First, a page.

This advertisement is powered by Coverage.com, LLC, a licensed insurance producer (NPN: 19966249) and a corporate affiliate of Bankrate. The offers and links that appear on this advertisement are from companies that compensate Coverage.com in different ways. The compensation received and other factors, such as your location, may impact what offers and links appear, and how, where and in what order they appear. While we seek to provide a wide range of offers, we do not include every product or service that may be available. Our goal is to keep information accurate and timely, but some information may not be current. Your actual offer from an advertiser may be different from the offer on this advertisement. All offers are subject to additional terms and conditions.

Cheap car insurance for college graduates

Finding affordable car insurance after graduating may be difficult, but it’s not impossible. Shopping around, driving safely and paying down debt are just a few ways you may be able to lower your car insurance premium over time. Here are a couple of other strategies.

Car insurance discounts

When considering different insurers, be sure to look into discount opportunities. You may be able to find discount information on a company’s website, but you’ll likely need to speak with an agent to determine which discounts you are eligible to receive. Common discounts include:

  • Telematics discounts: Telematics systems in vehicles collect data on drivers, including driving habits, mileage and fuel usage. Some insurance companies offer discounts for drivers who receive consistent safe-driving feedback.
  • Bundling discounts: If you own or rent a home following graduation, consider bundling a homeowners insurance policy or renters insurance policy with your auto insurance. Doing so could save you a significant amount, depending on which provider you select.
  • Organizational/professional discounts: Several insurers extend discounts to certain organizations or professions like health care workers, teachers, military members, university alumni and more. Offerings vary widely, so you’ll need to do some research to determine how you may benefit.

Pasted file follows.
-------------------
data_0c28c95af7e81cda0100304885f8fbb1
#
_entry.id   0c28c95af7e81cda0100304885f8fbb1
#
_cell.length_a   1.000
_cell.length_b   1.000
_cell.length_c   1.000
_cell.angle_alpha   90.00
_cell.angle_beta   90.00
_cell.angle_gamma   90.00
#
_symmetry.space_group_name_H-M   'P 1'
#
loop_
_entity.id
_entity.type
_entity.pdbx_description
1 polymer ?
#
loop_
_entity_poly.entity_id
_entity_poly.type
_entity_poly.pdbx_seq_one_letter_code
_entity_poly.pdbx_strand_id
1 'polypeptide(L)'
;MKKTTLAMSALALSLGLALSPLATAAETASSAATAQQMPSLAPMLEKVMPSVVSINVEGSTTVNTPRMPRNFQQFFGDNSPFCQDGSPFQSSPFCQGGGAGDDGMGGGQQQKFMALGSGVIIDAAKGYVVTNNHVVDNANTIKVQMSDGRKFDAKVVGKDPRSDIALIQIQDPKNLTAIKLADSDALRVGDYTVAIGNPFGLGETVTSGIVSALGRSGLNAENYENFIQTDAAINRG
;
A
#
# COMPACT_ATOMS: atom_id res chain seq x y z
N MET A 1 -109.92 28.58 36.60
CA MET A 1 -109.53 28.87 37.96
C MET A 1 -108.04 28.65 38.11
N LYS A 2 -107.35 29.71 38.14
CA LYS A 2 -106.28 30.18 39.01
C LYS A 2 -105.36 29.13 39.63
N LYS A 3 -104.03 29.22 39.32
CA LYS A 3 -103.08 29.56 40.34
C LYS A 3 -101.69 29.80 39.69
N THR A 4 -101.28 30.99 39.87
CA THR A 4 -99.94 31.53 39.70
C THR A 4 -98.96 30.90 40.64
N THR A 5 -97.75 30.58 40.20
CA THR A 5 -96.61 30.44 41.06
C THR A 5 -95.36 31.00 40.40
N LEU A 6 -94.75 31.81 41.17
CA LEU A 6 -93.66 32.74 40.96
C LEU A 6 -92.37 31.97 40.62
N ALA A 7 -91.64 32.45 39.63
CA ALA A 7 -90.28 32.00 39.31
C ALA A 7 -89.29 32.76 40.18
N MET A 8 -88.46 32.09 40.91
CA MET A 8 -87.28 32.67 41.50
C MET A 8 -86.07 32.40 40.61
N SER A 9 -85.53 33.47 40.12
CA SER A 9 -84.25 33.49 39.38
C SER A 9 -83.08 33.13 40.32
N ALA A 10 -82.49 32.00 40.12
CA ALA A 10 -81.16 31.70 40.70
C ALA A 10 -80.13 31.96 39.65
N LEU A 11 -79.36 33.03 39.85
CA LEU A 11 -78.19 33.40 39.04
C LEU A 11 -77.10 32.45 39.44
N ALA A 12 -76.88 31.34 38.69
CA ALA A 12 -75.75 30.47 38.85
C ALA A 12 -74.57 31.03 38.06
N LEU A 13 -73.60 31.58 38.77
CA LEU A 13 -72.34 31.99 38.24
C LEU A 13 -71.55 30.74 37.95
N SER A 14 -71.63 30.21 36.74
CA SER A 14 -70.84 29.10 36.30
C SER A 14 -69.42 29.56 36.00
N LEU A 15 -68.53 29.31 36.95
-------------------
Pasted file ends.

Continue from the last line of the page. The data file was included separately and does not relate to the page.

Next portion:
How to pick a cheap car insurance policy

"Take the time to shop for auto insurance so you can compare costs and coverage levels,” recommends Mark Friedlander, director of corporate communications for the Insurance Information Institute. 

“Get at least three quotes. Find out what discounts you may qualify for. Most importantly, focus on getting the most robust coverage that fits your budget so you are financially protected from at-fault accidents. If you need guidance, work with a local insurance agent."

Frequently asked questions

Methodology

Bankrate utilizes Quadrant Information Services to analyze 2023 rates for ZIP codes and carriers in all 50 states and Washington, D.C. Rates are weighted based on the population density in each geographic region. Quoted rates are based on a 40-year-old male and female driver with a clean driving record, good credit and the following full coverage limits:

  • $100,000 bodily injury liability per person
  • $300,000 bodily injury liability per accident
  • $50,000 property damage liability per accident
  • $100,000 uninsured motorist bodily injury per person
  • $300,000 uninsured motorist bodily injury per accident
  • $500 collision deductible
  • $500 comprehensive deductible

To determine minimum coverage limits, Bankrate used minimum coverage that meets each state’s requirements. Our base profile drivers own a 2021 Toyota Camry, commute five days a week and drive 12,000 miles annually. 

These are sample rates and should only be used for comparative purposes.

Age: Rates were calculated by evaluating our base profile with the ages 18-60 (base: 40 years) applied. Depending on age, drivers may be a renter or homeowner. Age is not a contributing rating factor in Hawaii and Massachusetts due to state regulations.

Gender: The following states do not use gender as a determining factor in calculating premiums: California, Hawaii, Massachusetts, Michigan, North Carolina, Pennsylvania.

Written by
Grace Kim
Insurance Contributor

Grace Kim has two years of experience in writing for finance and insurance domains such as Bankrate and Reviews.com. She has written about auto, homeowners, renters and life insurance. She has spent most of her professional experience writing about finance and tech topics.

Edited by Editor, Insurance